The Nova Scotia-to-Maine ferry could avoid paying certain fees to harbor pilots in Portland and Bar Harbor under a bill proposed by a Portland-area lawmaker.

Some large vessels, like ferries and container ships, are required to hire local captains to pilot ships safely into harbor. But under L.D. 1752, sponsored by Sen. Mark Dion, D-Portland, U.S.-flagged ferries would not have to use a pilot after taking 15 pilot-assisted trips. Foreign-flagged ferries would not need local help after completing a number of pilot-assisted trips set by oversight boards.

Prince Edward Island-based Bay Ferries, which operates The Cat, a seasonal high-speed ferry between Portland and Yarmouth, Nova Scotia, would be the prime beneficiary if the bill becomes law. The company is in the middle of litigation with Portland Pilots, a trade association representing local captains, and the Portland Board of Harbor Commissioners over a minimum fee increase from $709 to $1,077 per trip approved by commissioners last year. Bay Ferries claims the process behind the rate increase was flawed and the increase is too expensive.

The bill’s passage would revive an exemption that existed for decades before 2012, allowing ferry operators to forgo local pilots, according to supporters. But opponents, including Portland Pilots Inc. and the Portland Board of Harbor Commissioners, say changing the rules will erode government oversight and create safety issues.

For almost 50 years, the ferry operated between Canada and ports in Bar Harbor and Portland under minimum pilot supervision without a problem, said Harold Pachios, who represents Bay Ferries as a partner with the Preti, Flaherty, Belliveau and Pachios law firm in Portland. The rule changed only after the ferry briefly stopped running between 2010 and 2014, when there was no one to oppose changes to pilotage requirements, he added.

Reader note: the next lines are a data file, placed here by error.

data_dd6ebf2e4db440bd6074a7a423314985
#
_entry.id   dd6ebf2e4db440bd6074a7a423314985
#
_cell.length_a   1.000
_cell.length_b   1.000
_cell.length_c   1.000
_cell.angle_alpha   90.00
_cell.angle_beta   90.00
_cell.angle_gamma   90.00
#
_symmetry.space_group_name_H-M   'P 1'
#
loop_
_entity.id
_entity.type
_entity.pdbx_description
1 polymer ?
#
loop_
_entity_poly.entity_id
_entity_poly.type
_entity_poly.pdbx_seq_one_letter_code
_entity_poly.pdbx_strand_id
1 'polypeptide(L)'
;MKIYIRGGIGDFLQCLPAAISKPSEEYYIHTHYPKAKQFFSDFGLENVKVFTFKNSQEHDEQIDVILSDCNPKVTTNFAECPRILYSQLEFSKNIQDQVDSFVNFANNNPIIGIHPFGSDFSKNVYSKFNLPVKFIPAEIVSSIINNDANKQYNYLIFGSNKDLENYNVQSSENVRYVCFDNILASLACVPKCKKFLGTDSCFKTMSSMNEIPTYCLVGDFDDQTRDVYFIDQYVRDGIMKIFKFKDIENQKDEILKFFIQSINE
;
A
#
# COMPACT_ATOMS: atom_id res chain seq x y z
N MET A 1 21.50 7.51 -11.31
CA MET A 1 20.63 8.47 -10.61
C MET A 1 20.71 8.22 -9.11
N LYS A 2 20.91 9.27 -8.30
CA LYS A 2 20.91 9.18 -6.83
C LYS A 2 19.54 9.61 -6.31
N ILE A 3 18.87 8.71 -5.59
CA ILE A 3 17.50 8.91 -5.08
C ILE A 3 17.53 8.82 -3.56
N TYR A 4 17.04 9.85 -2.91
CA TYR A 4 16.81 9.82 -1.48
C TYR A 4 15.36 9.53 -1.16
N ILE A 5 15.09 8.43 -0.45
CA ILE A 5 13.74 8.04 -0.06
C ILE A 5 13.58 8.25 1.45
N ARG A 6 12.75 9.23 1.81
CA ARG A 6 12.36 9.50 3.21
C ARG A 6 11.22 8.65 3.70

“This proposed law restores the decades-long language word-for-word, except it makes it a little more stringent,” Pachios said. Bay Ferries knew the law had changed when it started The Cat service in 2016, but last year’s fee hike “just crystallized the concern,” he added.

While harbor commissioners argue the law would strip them of direct oversight, the bill actually gives them control over how many ferry trips require a pilot, Pachios said.

“Theoretically, they could pass a rule under this authority that would require a foreign ferry to take a pilot on every trip,” he said.

Opponents of the bill say allowing large ships into port without experienced local guides threatens safety and the environment.

Pilots in Portland Harbor have to have 250 trips operating in all types of weather, experience ship captains cannot replicate, said Twain Braden, an attorney with Thompson, Bowie and Hatch who represents Portland Pilots Inc. and the Penobscot Bay and River Pilots Association. Going back to looser pilot requirements would open a dangerous loophole, even though ferries were allowed to navigate Maine waters for decades with minimal assistance, he added.

“It is a recipe for disaster; it is hard to overstate,” Braden said. “For the Legislature to think because nothing happened in the past and we got lucky is totally naive.”

HEARING IN AUGUSTA

Portland Pilots’ revenues have dropped precipitously as oil tanker traffic has declined in recent years, which was the reason for the minimum fee increase, Braden said.

The Maine Pilotage Commission and Portland Board of Harbor Commissioners are both opposed to the legislation.

Tom Dobbins, chairman of the Portland board, said giving ferries an exemption would erode local oversight. The board sets training and licensing requirements for pilots and can investigate or discipline them in the event of an incident, something it would not be able to do to a foreign captain.

“If they have an accident we can pull a pilot’s license; we would not have that ability under this legislation,” Dobbins said. “A pilot licensed by the commission is a neutral witness; he doesn’t work for the ship owners.”

The Legislature’s Transportation Committee will hold a public hearing on the bill Thursday afternoon. Rep. James Gillway, R-Searsport, who sat on the committee when the ferry exemption was closed in 2012, said discussion at the time was focused on safety and security. The Costa Concordia disaster, when a cruise liner capsized off the Italian coast, killing 32 people, occurred around the time the bill was debated.

“It is that extra level of safety and security that the ports and people who live in the ports deserve,” Gillway said. “I’m not interested in going backwards.”

 

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